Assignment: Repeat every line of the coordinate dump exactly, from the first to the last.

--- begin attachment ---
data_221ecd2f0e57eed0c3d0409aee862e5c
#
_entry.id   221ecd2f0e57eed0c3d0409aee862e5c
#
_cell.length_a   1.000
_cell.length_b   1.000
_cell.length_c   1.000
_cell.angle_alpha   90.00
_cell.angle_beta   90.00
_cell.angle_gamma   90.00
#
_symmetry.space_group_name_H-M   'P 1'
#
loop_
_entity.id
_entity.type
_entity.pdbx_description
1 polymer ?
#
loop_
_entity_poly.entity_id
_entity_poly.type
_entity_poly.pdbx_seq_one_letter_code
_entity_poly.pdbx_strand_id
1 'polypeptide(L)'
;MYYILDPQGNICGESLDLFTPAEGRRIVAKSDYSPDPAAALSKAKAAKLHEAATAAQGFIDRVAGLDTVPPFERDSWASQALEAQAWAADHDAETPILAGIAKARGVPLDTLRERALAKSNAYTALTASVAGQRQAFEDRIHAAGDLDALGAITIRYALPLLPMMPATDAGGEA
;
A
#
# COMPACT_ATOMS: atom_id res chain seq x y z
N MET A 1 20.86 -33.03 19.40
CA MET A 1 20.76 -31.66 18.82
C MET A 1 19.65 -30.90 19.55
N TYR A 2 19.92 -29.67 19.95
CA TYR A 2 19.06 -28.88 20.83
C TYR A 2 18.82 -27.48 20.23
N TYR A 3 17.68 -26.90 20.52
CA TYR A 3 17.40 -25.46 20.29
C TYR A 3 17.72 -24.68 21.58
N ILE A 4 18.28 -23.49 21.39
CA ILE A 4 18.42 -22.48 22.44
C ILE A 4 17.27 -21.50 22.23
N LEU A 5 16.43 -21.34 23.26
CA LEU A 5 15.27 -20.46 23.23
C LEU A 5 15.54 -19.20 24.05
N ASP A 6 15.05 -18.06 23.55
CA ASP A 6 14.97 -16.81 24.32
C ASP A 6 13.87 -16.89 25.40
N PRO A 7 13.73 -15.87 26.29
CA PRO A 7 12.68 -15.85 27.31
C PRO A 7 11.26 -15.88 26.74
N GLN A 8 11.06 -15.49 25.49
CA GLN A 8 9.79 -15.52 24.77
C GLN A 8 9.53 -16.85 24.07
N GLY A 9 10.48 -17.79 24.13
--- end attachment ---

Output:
data_221ecd2f0e57eed0c3d0409aee862e5c
#
_entry.id   221ecd2f0e57eed0c3d0409aee862e5c
#
_cell.length_a   1.000
_cell.length_b   1.000
_cell.length_c   1.000
_cell.angle_alpha   90.00
_cell.angle_beta   90.00
_cell.angle_gamma   90.00
#
_symmetry.space_group_name_H-M   'P 1'
#
loop_
_entity.id
_entity.type
_entity.pdbx_description
1 polymer ?
#
loop_
_entity_poly.entity_id
_entity_poly.type
_entity_poly.pdbx_seq_one_letter_code
_entity_poly.pdbx_strand_id
1 'polypeptide(L)'
;MYYILDPQGNICGESLDLFTPAEGRRIVAKSDYSPDPAAALSKAKAAKLHEAATAAQGFIDRVAGLDTVPPFERDSWASQALEAQAWAADHDAETPILAGIAKARGVPLDTLRERALAKSNAYTALTASVAGQRQAFEDRIHAAGDLDALGAITIRYALPLLPMMPATDAGGEA
;
A
#
# COMPACT_ATOMS: atom_id res chain seq x y z
N MET A 1 20.86 -33.03 19.40
CA MET A 1 20.76 -31.66 18.82
C MET A 1 19.65 -30.90 19.55
N TYR A 2 19.92 -29.67 19.95
CA TYR A 2 19.06 -28.88 20.83
C TYR A 2 18.82 -27.48 20.23
N TYR A 3 17.68 -26.90 20.52
CA TYR A 3 17.40 -25.46 20.29
C TYR A 3 17.72 -24.68 21.58
N ILE A 4 18.28 -23.49 21.39
CA ILE A 4 18.42 -22.48 22.44
C ILE A 4 17.27 -21.50 22.23
N LEU A 5 16.43 -21.34 23.26
CA LEU A 5 15.27 -20.46 23.23
C LEU A 5 15.54 -19.20 24.05
N ASP A 6 15.05 -18.06 23.55
CA ASP A 6 14.97 -16.81 24.32
C ASP A 6 13.87 -16.89 25.40
N PRO A 7 13.73 -15.87 26.29
CA PRO A 7 12.68 -15.85 27.31
C PRO A 7 11.26 -15.88 26.74
N GLN A 8 11.06 -15.49 25.49
CA GLN A 8 9.79 -15.52 24.77
C GLN A 8 9.53 -16.85 24.07
N GLY A 9 10.48 -17.79 24.13